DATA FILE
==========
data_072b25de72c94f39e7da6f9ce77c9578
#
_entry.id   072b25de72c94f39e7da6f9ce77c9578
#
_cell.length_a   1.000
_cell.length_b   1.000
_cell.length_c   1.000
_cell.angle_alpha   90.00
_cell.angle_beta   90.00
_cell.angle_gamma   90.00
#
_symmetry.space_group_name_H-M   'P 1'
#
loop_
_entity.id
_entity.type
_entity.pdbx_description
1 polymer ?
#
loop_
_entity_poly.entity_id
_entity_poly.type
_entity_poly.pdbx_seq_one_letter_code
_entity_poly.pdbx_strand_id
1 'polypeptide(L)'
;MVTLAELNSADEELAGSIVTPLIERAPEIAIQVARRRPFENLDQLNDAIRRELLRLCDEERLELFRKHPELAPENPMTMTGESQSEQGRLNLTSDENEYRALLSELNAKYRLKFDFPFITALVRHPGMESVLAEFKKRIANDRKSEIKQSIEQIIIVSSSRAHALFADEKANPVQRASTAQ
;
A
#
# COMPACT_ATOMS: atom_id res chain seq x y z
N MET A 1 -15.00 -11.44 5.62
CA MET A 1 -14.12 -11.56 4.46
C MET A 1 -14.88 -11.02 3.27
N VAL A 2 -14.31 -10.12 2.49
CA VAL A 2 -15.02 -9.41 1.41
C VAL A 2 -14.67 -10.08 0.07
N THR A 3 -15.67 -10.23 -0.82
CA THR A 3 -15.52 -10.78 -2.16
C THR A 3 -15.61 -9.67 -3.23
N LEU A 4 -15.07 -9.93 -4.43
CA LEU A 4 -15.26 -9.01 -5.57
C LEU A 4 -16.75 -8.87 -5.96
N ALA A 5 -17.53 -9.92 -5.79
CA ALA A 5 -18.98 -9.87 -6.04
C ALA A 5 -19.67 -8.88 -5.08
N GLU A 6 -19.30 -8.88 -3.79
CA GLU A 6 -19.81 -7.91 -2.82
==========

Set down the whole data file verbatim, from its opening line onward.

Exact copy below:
data_072b25de72c94f39e7da6f9ce77c9578
#
_entry.id   072b25de72c94f39e7da6f9ce77c9578
#
_cell.length_a   1.000
_cell.length_b   1.000
_cell.length_c   1.000
_cell.angle_alpha   90.00
_cell.angle_beta   90.00
_cell.angle_gamma   90.00
#
_symmetry.space_group_name_H-M   'P 1'
#
loop_
_entity.id
_entity.type
_entity.pdbx_description
1 polymer ?
#
loop_
_entity_poly.entity_id
_entity_poly.type
_entity_poly.pdbx_seq_one_letter_code
_entity_poly.pdbx_strand_id
1 'polypeptide(L)'
;MVTLAELNSADEELAGSIVTPLIERAPEIAIQVARRRPFENLDQLNDAIRRELLRLCDEERLELFRKHPELAPENPMTMTGESQSEQGRLNLTSDENEYRALLSELNAKYRLKFDFPFITALVRHPGMESVLAEFKKRIANDRKSEIKQSIEQIIIVSSSRAHALFADEKANPVQRASTAQ
;
A
#
# COMPACT_ATOMS: atom_id res chain seq x y z
N MET A 1 -15.00 -11.44 5.62
CA MET A 1 -14.12 -11.56 4.46
C MET A 1 -14.88 -11.02 3.27
N VAL A 2 -14.31 -10.12 2.49
CA VAL A 2 -15.02 -9.41 1.41
C VAL A 2 -14.67 -10.08 0.07
N THR A 3 -15.67 -10.23 -0.82
CA THR A 3 -15.52 -10.78 -2.16
C THR A 3 -15.61 -9.67 -3.23
N LEU A 4 -15.07 -9.93 -4.43
CA LEU A 4 -15.26 -9.01 -5.57
C LEU A 4 -16.75 -8.87 -5.96
N ALA A 5 -17.53 -9.92 -5.79
CA ALA A 5 -18.98 -9.87 -6.04
C ALA A 5 -19.67 -8.88 -5.08
N GLU A 6 -19.30 -8.88 -3.79
CA GLU A 6 -19.81 -7.91 -2.82